2 former TV journalists produce news-style videos for city of Tulsa
Feb 19, 2013 (Tulsa World - McClatchy-Tribune Information Services via COMTEX) --
Beth Hawkins' newsroom is a city of Tulsa office. Her paycheck bears the city logo.
But as far as she and her employer are concerned, the former KJRH-Channel 2 reporter is still a journalist -- the face of an emerging division of the city's Communications Department that produces online videos about events, trends and city government in the style of news reports.
"We're like NPR," said Lloyd Wright, Mayor Dewey Bartlett's press secretary. "The whole drive behind this is to be able to tell the stories behind Tulsa that don't get told."
Bartlett hired Hawkins for the Video Services Division in August 2011 and added Brian Nutt, another former KJRH employee, a year later as a videographer and editor.
The pair have produced most of the 73 videos posted onto the city's YouTube page since September 2011 -- about 50 in a news format with Hawkins narrating between interviews with city officials, businesspeople and residents.
The point is to improve the city's outreach to residents and give it "direct input" into the news coverage it receives, Bartlett said.
"We were able to get the talent that we needed to put out not just our version of the news, but to put out news," he said. "If we have the capability of really showing in a very smart way a lot of aspects of what Tulsa's doing, then that's going to put us ahead" of other cities.
The videos are produced for the city's official YouTube page and its local-access television channel, TGOV, at the cost of Hawkins' salary of $50,366.88 and Nutt's $39,999.84, along with video equipment the city purchased after hiring Hawkins.
61st and Peoria
Recent videos include a report on crime near 61st Street and Peoria Avenue, where Hawkins follows Bartlett and Tulsa Police Chief Chuck Jordan on a patrol of the area and interviews a liquor store clerk; coverage of a downtown housing complex's ribbon cutting; and a feature on the Spartan College of Aeronautics and Technology.
Hawkins interviewed Bartlett at City Hall last week for a story about recent developments in downtown's Brady District.
So far, the reach has been limited. The YouTube page had fewer than 50 subscribers Monday, and few videos had more than 200 views.
But interest should increase with coming efforts to publicize the service, officials said.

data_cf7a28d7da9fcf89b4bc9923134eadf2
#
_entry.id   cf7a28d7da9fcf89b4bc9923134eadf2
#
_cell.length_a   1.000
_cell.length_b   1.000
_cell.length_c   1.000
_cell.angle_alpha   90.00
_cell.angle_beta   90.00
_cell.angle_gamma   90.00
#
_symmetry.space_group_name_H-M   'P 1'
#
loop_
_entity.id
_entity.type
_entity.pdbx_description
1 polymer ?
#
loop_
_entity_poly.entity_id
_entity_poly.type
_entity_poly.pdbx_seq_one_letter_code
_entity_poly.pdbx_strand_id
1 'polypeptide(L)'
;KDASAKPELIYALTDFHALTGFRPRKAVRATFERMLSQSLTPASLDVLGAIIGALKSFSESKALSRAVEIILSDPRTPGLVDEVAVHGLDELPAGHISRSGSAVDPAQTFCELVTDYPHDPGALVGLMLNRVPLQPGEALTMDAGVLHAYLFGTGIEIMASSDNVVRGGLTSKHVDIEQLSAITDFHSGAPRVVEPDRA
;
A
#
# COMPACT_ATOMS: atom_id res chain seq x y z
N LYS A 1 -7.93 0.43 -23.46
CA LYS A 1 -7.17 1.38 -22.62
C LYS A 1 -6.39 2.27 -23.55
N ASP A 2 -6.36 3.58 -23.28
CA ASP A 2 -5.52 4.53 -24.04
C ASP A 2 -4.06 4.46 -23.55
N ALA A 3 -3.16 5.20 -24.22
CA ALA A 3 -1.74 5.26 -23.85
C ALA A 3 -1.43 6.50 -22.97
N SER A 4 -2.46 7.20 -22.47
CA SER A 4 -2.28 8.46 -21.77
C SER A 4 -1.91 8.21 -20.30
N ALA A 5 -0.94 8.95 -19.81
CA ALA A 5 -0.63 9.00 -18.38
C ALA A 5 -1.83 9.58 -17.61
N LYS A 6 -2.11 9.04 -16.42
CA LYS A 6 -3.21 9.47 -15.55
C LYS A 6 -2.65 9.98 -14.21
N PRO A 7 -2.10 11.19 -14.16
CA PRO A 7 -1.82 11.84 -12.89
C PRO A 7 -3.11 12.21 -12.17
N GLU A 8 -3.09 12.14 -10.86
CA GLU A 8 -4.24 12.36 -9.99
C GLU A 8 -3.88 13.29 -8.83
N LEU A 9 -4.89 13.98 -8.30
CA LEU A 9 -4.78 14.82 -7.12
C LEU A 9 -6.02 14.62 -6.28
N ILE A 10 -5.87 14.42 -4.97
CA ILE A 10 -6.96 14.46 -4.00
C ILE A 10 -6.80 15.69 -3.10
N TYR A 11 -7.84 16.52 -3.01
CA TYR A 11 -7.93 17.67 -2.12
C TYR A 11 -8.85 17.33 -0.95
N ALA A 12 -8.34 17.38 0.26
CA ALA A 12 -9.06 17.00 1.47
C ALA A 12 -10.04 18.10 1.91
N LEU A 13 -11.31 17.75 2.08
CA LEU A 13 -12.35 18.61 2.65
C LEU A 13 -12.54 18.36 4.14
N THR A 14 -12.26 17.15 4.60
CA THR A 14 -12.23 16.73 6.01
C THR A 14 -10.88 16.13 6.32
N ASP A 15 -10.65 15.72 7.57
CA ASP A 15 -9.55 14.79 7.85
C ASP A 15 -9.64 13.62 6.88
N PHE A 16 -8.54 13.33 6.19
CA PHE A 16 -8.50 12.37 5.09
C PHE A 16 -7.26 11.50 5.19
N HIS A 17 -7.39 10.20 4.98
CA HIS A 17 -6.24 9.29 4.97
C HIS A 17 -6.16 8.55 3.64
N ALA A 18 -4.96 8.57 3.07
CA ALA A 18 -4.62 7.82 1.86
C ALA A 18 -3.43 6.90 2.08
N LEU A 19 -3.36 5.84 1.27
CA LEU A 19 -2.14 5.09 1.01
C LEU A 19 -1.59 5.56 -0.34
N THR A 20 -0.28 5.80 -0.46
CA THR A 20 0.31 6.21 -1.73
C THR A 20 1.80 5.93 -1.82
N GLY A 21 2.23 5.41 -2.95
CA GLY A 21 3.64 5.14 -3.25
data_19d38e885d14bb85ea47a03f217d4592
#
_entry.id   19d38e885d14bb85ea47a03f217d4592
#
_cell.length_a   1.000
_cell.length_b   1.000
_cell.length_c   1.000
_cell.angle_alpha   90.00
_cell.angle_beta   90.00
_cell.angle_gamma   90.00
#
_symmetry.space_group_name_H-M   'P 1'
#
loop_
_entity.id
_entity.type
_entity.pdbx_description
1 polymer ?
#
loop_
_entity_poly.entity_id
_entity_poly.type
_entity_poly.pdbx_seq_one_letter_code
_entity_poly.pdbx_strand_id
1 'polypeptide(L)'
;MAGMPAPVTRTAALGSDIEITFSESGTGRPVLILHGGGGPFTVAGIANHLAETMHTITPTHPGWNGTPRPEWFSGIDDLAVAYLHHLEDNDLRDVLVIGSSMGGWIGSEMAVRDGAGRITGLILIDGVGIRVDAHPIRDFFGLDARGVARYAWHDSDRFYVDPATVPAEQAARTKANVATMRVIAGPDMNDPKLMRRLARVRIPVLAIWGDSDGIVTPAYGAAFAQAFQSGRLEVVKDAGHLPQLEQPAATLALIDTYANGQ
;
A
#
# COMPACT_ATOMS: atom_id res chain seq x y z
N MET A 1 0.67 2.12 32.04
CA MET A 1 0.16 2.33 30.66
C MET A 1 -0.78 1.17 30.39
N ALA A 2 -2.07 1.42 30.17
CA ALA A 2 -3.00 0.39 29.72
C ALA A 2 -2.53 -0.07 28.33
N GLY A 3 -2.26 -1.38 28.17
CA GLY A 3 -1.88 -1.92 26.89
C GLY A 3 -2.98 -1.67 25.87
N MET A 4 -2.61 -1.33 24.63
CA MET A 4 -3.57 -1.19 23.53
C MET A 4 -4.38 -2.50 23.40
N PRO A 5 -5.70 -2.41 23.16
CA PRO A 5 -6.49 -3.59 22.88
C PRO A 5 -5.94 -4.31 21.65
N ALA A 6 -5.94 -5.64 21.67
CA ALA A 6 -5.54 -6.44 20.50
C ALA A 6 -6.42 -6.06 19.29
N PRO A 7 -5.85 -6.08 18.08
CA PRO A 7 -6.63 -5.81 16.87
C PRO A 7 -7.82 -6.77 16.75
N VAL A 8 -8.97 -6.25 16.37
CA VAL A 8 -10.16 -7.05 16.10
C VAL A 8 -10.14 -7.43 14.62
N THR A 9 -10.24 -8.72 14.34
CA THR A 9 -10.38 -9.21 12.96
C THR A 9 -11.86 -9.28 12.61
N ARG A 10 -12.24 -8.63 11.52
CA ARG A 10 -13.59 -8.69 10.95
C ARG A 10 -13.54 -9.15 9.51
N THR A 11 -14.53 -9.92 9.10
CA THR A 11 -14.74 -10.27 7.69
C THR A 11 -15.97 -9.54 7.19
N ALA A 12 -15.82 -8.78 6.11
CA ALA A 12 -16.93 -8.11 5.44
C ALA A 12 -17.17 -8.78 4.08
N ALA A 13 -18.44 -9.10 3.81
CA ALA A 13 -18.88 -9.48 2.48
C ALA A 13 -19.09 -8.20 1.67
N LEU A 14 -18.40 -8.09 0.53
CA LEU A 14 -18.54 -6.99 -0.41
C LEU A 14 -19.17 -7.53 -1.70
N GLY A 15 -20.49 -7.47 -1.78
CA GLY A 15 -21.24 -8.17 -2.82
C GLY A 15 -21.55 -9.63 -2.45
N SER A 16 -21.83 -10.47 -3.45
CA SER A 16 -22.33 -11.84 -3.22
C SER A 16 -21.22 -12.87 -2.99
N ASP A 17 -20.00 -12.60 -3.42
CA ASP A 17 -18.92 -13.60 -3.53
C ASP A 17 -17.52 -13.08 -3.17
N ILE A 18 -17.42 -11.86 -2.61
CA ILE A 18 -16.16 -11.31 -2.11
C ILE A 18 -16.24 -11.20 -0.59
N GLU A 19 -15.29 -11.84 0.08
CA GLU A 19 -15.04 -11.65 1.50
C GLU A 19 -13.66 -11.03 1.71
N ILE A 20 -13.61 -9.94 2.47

Communications Director Kim MacLeod said she plans to link the videos to the city's website and has already begun showcasing Hawkins' work to local television stations, who are encouraged to air any footage for free.
The first taker is the Oklahoma Educational Television Authority, which has said it will air at least one video, Wright said.
As the program picks up speed, MacLeod said she will have additional members of her department trained to help when needed.
Bartlett said he supports using city resources for the videos if it means informing residents.
"It should be our role (to report our news), as it is with any business," he said. "I think we have an obligation to get the information out."
M. Scott Carter, president of the Oklahoma chapter of the Society of Professional Journalists, said he has no problem with public entities producing content for public relations purposes, but he objects when that content is portrayed as legitimate news.
He said he's seen state governments and other public entities produce news-style videos before, and they tend to be one-sided.
"I think it's scary," he said. "A lot of them are accepted verbatim, and no one realizes that it's just spin.
"I think a lot of times public officials forget that the role of the press is a watchdog, and when they try (to produce news), they're putting out a one-sided version of whatever is taking place, how funds are being spent or how policy is being developed. I think it takes more than that to know what's going on."
Bartlett said that although "we can pick and choose somewhat what we want to put out," the city has made it a point to keep its reports balanced and accurate.
Hawkins and Nutt are treated as independent reporters, and although they sometimes take story ideas from their superiors, they also generate their own ideas, Wright said.
News integrity is important because the city hopes to convince traditional news stations to air the videos, he said.
"We hope, and I think it's just starting to begin now, that media -- all media -- will trust us to give them good information -- not embellished, but well-presented and well-organized and well-thought-out by two pros that know what they're doing," Bartlett said.
Hawkins worked at KJRH for nearly six years and has also been a reporter in Oklahoma City, Lawton and Fayetteville, Ark.
Nutt worked at KOKI-Channel 23 and KTUL-Channel 8 before spending four years as a photojournalist at KJRH.
After seeing the news from the city's point of view, Nutt said he and Hawkins have realized that reporters with traditional media outlets don't always get it right.
"It can be more one-sided, and a lot of times the city gets slammed and gets bad press when maybe they shouldn't have," he said. "Doing this, this allows us to get out the real stories about what's going on here at City Hall, what's going on behind closed doors that people don't see and don't know about."
Hawkins said she has told negative as well as positive stories. She pointed to coverage of the April 6 Good Friday shootings and a report of a dilapidated neighborhood that will require federal funding to clean.
"I talk about the tough stuff," she said. "There's not a lot of sugar coating that goes on around here.
"My stories are the truth through and through, and that's why for the most part I let the people speak in the story. It's about the people. It's not me."
Zack Stoycoff 918-581-8486
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